ChessBase Magazine 143 – A Cornucopia of Chess

9/22/2011 – "Serious chess players will relish spending countless hours studying the information in ChessBase Magazine issues," writes Steve Goldberg. "Some players may find just the opening analysis they've been looking for, others will appreciate the impressive depth and breadth of the annotated games, too many to count, annotated by world class players." Goldberg gives it five stars in his Chess Cafe review.

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A Cornucopia of Chess

By Steve Goldberg

ChessBase Magazine #143 (DVD), by Rainer Knaak (ed.),
ChessBase 2011, $23.95, (ChessCafe Price: $19.95)

ChessBase Magazine, appearing every two months, has been and remains a virtual cornucopia for serious chess players. There is a little of everything – coverage of recent tournaments, opening surveys, various strategic and tactical presentations, endgame analysis, countless annotated games, and an extensive database of correspondence games. There are video segments and audio segments, as well as text-based instruction.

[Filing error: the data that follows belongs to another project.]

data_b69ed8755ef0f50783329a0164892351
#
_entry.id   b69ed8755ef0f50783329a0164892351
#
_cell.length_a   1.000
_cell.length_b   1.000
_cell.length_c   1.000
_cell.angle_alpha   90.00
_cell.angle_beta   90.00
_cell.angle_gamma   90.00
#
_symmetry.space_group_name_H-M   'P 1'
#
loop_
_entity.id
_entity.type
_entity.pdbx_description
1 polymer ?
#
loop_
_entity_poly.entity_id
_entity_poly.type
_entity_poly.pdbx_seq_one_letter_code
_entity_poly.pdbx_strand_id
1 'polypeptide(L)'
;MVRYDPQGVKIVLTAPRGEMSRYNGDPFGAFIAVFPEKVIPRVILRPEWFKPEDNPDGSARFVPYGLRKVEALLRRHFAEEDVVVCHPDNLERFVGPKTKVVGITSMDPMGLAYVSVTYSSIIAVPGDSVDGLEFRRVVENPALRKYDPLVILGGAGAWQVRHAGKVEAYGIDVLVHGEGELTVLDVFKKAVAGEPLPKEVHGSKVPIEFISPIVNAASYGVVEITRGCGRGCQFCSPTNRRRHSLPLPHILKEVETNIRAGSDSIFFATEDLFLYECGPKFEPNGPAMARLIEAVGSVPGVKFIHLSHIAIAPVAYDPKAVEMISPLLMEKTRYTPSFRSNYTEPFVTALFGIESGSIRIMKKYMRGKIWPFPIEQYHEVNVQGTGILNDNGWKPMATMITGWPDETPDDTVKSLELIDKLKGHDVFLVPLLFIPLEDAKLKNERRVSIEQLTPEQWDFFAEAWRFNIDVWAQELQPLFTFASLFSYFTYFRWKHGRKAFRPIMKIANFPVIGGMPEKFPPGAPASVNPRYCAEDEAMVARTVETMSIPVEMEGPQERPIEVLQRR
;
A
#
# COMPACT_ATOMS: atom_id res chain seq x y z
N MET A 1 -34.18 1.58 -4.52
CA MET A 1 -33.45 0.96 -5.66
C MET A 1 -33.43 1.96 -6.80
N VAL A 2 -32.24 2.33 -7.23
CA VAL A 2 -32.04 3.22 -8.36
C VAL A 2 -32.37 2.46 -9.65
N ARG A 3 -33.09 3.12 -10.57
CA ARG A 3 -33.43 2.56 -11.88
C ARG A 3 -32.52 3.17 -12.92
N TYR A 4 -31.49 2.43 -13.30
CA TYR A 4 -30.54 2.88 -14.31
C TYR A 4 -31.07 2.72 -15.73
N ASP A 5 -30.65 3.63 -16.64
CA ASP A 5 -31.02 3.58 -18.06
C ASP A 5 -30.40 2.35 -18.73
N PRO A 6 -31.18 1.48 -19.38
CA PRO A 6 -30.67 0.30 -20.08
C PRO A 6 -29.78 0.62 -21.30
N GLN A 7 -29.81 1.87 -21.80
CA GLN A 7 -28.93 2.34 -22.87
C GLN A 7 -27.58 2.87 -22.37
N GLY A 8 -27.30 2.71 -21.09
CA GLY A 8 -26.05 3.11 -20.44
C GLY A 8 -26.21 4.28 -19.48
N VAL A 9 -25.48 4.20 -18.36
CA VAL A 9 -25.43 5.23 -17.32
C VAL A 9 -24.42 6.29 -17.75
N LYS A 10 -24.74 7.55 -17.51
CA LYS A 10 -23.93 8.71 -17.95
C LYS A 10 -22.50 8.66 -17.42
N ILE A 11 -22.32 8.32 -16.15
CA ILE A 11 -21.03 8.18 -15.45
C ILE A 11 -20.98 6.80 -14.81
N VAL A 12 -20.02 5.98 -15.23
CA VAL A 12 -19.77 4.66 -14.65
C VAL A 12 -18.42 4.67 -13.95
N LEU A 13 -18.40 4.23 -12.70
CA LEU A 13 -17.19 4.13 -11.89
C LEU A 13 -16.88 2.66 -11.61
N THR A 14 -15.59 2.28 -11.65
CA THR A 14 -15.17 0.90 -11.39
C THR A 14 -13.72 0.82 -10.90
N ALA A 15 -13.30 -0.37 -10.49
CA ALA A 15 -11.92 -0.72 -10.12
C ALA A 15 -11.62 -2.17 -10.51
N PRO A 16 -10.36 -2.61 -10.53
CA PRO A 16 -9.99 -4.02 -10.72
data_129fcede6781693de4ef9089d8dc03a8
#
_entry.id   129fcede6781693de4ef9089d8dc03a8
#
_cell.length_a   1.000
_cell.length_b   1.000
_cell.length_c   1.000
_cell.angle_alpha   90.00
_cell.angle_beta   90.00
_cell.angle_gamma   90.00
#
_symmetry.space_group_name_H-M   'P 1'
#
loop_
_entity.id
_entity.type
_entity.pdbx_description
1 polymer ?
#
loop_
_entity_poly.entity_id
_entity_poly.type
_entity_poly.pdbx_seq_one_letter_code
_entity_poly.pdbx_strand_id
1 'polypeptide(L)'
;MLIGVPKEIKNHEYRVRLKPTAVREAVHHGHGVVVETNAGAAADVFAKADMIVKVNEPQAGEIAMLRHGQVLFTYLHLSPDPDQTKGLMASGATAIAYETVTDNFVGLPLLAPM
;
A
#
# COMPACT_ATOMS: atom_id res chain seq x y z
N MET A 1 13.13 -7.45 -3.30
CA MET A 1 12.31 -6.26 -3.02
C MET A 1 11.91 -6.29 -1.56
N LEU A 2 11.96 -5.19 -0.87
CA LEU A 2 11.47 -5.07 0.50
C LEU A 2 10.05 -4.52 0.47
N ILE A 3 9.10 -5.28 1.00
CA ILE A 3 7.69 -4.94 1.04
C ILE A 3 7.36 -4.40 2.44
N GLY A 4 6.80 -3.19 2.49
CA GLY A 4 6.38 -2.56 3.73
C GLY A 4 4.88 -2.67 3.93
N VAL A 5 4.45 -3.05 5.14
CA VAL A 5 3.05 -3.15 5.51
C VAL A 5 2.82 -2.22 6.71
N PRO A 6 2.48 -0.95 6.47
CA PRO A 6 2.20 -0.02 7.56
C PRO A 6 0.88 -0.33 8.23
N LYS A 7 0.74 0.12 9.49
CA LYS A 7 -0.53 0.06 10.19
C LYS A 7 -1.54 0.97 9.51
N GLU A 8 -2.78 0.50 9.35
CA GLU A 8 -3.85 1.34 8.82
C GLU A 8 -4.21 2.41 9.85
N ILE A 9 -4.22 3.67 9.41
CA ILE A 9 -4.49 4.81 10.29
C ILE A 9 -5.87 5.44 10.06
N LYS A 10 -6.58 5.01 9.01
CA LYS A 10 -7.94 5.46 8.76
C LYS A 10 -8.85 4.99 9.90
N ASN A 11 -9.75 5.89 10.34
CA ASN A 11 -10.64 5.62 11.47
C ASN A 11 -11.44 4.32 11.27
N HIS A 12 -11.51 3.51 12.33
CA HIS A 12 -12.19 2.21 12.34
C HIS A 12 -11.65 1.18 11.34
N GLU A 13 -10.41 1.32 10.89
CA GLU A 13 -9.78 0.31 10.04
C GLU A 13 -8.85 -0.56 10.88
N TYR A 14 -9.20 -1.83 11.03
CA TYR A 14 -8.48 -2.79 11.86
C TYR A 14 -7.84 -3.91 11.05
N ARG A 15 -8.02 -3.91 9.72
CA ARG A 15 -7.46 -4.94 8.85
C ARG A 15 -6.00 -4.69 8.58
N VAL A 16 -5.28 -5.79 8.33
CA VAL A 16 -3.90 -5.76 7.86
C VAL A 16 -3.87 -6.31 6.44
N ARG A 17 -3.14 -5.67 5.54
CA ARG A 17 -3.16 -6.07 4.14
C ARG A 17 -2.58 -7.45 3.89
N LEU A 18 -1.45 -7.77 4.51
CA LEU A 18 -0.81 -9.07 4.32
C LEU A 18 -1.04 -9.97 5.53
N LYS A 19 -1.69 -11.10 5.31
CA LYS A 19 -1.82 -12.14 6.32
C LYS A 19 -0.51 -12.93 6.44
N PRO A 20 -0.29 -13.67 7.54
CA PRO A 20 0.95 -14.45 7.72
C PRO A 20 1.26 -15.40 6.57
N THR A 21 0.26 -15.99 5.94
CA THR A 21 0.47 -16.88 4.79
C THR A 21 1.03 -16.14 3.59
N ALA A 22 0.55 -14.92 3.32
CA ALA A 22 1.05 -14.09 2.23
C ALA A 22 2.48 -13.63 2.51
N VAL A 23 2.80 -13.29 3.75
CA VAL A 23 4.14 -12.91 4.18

The DVD is the main star here, but there is a companion booklet that accompanies it. The booklet is a twenty-five page summary of the contents of the disc, so a player can quickly identify items of special interest. Actually, there are twenty-five pages in English and another twenty-five pages in German.

The initial screen of the DVD provides a rather extensive overview of the magazine's contents, with clickable links to various elements within the DVD. The left side of this initial screen contains a basic table of contents, again with clickable menu items.

Recent Tournaments

This issue features coverage of four recent events:

  • The Candidates Matches in which Boris Gelfand emerged as the world championship challenger to Anand.